Strong coastal upwelling winds (ERD Coastal Upwelling Indices, WA & OR) led to exceptionally cold ocean temperatures (4-6°F departures) along the Washington and Oregon shores in May and June. Elsewhere, coastal sea-surface temperatures (SSTs) along the west coast remain anomalously cool with temperature departures of 1-2°F. The pattern of colder than normal west coast SSTs is consistent with the cold ENSO conditions that have dominated the equatorial Pacific this year (April-June 2008 anomalies, NOAA Earth System Research Laboratory).

Current indicators for Pacific climate

El Niño/Southern Oscillation (ENSO). Since late February, Niño 3.4 (5N-5S, 170-120W) sea-surface temperatures (SSTs) in the tropical Pacific have been gradually warming up. The current Niño 3.4 region SSTs are 0.3°C below average and, as the majority of models suggested earlier this year, ENSO neutral conditions are present. According to the latest model forecasts, ENSO neutral conditions are expected to remain through August. Thereafter, considerable uncertainty exists, with some models suggesting the development of warm ENSO and others suggesting the return of cold ENSO.

Pacific Decadal Oscillation (PDO). The cold polarity of the PDO has been present since September 2007 and was -1.52 and -1.37 in April and May, respectively. The NOAA Earth System Research Laboratory's statistical Linear Inverse Model PDO forecast is for a continuation of cold PDO throughout the rest of 2008 (forecast).

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What does the outlook mean for the PNW in coming months?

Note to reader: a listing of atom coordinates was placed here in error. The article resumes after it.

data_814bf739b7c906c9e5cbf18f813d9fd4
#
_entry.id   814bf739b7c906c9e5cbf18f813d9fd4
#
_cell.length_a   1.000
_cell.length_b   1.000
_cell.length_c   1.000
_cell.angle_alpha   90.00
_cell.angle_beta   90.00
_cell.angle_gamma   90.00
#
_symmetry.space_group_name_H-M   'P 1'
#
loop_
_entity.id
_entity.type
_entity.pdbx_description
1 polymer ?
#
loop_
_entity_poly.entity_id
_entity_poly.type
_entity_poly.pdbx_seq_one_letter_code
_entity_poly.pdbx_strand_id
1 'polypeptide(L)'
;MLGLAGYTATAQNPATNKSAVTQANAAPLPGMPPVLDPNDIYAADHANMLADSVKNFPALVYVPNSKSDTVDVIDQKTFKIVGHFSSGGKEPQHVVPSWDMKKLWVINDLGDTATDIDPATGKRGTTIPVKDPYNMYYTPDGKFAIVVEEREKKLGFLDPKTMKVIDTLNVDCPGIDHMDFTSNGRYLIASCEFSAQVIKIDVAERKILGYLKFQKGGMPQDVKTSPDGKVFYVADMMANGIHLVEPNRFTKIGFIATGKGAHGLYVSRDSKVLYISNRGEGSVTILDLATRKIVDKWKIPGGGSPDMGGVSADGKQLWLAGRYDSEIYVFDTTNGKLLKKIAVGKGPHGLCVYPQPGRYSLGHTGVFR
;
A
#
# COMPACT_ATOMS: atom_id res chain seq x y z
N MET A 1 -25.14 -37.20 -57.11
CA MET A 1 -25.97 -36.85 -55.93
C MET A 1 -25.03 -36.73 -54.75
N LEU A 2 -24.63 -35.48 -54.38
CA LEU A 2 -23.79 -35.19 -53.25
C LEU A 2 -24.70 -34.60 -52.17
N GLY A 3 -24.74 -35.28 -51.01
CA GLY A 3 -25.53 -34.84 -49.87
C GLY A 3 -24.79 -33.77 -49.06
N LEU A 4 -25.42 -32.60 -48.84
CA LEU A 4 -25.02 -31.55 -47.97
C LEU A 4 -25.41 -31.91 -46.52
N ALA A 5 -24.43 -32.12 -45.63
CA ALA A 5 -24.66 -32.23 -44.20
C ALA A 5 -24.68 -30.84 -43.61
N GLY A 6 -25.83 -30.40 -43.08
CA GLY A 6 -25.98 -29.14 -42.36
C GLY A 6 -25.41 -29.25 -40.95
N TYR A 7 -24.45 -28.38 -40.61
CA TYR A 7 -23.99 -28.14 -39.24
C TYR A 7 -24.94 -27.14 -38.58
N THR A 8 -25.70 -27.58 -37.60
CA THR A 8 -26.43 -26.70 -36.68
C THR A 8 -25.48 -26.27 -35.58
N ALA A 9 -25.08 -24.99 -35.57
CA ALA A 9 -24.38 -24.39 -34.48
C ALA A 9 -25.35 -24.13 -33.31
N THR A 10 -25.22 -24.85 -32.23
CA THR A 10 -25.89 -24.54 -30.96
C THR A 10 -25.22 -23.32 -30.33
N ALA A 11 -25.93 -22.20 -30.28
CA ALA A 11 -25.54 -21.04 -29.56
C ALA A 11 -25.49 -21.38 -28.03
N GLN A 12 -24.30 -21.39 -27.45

Temperatures for western Oregon and Washington will likely remain below normal for the next three months (greater than a 33% chance) according to the Climate Prediction Center's (CPC) temperature outlook for July-August-September. However, in southern Idaho and southeast Oregon, the CPC outlook calls for an increased probability of above normal temperatures (greater than a 33% chance) with equal chances elsewhere in the region. There is an increased chance of below average precipitation through summer for much of the PNW, with a greater than a 40% probability in Idaho and greater than 33% in Oregon and eastern Washington. The only exception is western Washington, where equal chances of above, below, and normal precipitation exist.

The forecasts should be interpreted as the tilting of odds towards general categories of conditions, and should not be viewed as a guarantee that the specified conditions will be realized. The precipitation forecasts have marginal skill in ENSO neutral seasons, like this one.

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Pacific Northwest Resource Outlooks

Climate Prediction Resources

The links below provide access to the latest information on the current state of global and regional climate, as well as links to global and regional climate predictions.

The Current State of the Tropical Pacific

Predictions of Tropical Pacific and North Pacific Conditions

The Current State of the Globe

Current and Predicted U.S. Conditions

Pacific Northwest Conditions

State Climatologist Offices

Special Areas